We're thrilled to announce our first open source project: Rump!
Rump is a tiny little tool focused on one simple thing: getting live data out of an AWS ElastiCache Redis cluster.
We faced this problem when trying to get our staging Redis containers in sync with our production cluster. At Sticker Mule we heavily use Docker and CoreOS, relying on an ElastiCache cluster for our Redis needs in production.
Lately we wanted to make our staging environment as close as possible to our production environment, and Redis is part of it. Here's the journey that ultimately led to Rump.
We had one simple requirement: do not block production while getting data. The single-threadedness of Redis is an important aspect to take into account.
Surprisingly we discovered that ElastiCache ships with some commands disabled. Basically all commands you can use to safely transfer data.
The standard way of manually triggering a back up of a Redis database is issuing a
BGSAVE, and waiting for it to finish in the background, a non-blocking operation. Unfortunately this is disabled, unless you go with the AWS internal implementation of the snapshot feature.
Setting up slaves is another interesting option Redis offers, and it would have been the perfect choice for us.
The plan was to set temporarily the staging Redis containers as slaves of our production cluster, getting live data. Unluckily
SLAVEOF too is disabled, there's no way to add slaves to an ElastiCache instance.
There are many awesome Redis tools around that try to simplify the administration of Redis servers, dumping to JSON, etc.
The problem is that most of the stable, maintained tools, use the
KEYS command to get keys, and then operate on the keys. The
KEYS command has an O(N) complexity, heavily blocking Redis when N is high, until all keys are returned. Staging containers get created and destroyed frequently and we have a good number of keys, we don't want to DoS our own server.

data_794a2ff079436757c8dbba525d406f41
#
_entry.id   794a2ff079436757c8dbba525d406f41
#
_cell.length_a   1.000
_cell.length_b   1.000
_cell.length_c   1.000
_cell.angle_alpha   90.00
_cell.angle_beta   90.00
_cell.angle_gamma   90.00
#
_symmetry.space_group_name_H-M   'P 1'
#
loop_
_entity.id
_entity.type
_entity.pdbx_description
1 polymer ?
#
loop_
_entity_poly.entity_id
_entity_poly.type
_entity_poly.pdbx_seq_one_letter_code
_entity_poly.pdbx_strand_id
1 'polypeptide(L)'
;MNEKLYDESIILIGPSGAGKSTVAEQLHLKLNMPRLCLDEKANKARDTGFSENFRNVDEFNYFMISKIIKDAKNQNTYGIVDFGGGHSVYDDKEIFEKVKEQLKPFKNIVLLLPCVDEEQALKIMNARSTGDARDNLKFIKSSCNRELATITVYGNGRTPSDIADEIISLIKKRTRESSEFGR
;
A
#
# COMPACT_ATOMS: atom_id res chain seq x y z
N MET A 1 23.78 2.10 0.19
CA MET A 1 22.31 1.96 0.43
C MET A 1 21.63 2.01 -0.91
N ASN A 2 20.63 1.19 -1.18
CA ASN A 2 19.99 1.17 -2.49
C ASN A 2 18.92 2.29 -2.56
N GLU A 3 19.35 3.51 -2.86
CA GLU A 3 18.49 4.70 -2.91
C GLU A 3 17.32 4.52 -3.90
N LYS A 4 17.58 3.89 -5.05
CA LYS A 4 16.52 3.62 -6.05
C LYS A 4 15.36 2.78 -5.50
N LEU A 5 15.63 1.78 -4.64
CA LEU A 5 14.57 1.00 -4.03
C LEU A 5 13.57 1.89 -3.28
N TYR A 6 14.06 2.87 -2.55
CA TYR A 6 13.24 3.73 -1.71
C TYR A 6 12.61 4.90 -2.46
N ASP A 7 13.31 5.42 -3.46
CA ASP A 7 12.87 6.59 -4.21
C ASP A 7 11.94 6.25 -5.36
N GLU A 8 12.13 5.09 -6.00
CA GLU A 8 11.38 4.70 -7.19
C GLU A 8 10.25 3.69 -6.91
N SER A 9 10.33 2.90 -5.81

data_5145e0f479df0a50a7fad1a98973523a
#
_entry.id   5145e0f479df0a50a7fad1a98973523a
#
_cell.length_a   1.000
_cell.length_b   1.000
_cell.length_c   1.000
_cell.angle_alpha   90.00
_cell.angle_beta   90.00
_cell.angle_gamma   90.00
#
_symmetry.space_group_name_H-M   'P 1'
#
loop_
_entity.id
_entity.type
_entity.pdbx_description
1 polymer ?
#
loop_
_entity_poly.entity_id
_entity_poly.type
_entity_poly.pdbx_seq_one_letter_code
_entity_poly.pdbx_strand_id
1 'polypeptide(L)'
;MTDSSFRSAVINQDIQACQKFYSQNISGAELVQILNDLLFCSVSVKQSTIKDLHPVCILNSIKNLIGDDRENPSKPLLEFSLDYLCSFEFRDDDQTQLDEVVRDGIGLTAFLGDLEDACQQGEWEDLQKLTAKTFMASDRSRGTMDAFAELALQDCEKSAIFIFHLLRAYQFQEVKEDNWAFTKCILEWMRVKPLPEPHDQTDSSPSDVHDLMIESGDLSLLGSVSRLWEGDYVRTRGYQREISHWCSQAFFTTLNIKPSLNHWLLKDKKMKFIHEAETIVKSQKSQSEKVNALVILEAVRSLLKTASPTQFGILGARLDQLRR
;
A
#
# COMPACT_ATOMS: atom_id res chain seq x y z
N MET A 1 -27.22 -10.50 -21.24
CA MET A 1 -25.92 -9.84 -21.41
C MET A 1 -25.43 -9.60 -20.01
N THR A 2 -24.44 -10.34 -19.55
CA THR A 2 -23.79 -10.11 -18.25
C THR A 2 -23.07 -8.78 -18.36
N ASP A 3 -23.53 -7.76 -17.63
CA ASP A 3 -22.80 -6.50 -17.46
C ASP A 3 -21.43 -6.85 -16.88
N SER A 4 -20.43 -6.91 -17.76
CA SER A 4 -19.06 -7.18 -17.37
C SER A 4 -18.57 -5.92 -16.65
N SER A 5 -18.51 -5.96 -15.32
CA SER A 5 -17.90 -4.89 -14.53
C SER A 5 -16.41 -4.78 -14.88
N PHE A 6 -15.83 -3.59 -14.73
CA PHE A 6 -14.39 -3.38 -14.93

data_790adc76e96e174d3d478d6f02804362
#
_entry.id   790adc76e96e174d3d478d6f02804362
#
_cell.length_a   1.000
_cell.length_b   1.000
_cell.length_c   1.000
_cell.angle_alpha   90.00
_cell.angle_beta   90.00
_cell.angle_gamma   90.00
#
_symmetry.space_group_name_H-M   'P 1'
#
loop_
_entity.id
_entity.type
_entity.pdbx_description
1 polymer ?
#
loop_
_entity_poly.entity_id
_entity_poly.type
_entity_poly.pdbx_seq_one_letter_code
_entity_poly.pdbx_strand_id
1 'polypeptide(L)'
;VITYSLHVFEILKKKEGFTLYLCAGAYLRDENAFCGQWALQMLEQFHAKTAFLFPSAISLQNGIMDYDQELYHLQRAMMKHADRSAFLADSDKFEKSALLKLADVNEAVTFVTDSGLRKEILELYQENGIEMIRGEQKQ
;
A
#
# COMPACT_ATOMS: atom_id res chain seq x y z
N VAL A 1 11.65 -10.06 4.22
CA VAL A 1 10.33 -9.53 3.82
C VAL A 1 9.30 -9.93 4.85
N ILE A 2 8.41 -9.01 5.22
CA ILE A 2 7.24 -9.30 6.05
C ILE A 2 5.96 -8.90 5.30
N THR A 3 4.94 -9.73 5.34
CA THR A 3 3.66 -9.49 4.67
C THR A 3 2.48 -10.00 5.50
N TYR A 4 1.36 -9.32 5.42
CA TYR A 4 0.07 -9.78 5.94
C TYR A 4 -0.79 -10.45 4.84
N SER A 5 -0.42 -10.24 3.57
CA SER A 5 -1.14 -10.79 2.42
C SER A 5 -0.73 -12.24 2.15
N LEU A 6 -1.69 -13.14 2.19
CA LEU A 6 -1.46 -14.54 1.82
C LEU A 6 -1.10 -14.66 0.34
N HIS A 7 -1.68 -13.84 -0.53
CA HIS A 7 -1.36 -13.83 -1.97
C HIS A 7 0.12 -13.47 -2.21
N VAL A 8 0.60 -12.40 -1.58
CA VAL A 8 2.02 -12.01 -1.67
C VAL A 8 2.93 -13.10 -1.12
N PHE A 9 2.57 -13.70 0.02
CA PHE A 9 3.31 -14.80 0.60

It was clear we needed a simple tool to just do the sync. We started playing with
SCAN to get the keys, and
DUMP/RESTORE to get/set values.
SCAN is an O(1) command, safe to run on a production server to get all keys, and because of that its implementation has to be different than
SCAN returns a group of keys currently present in the DB, and a cursor to the next group.
DUMP/RESTORE make the job of reading/writing values independent from the key type.
With this in mind, here's what Rump brings to the table:
- Non-blocking progressive keys reading via
TYPEindependent values operations via
- Reading from the source server and writing to the destination server are concurrent. Rump doesn't store all keys before writing to the destination server.
- Single cross-platform binary, no dependencies.
- Minimal footprint, UNIX philosophy, it does just one thing with two flags.
We hope the tool will be useful to those experiencing the same troubles we had, and many, many thanks to Redis for supporting such a wide array of commands!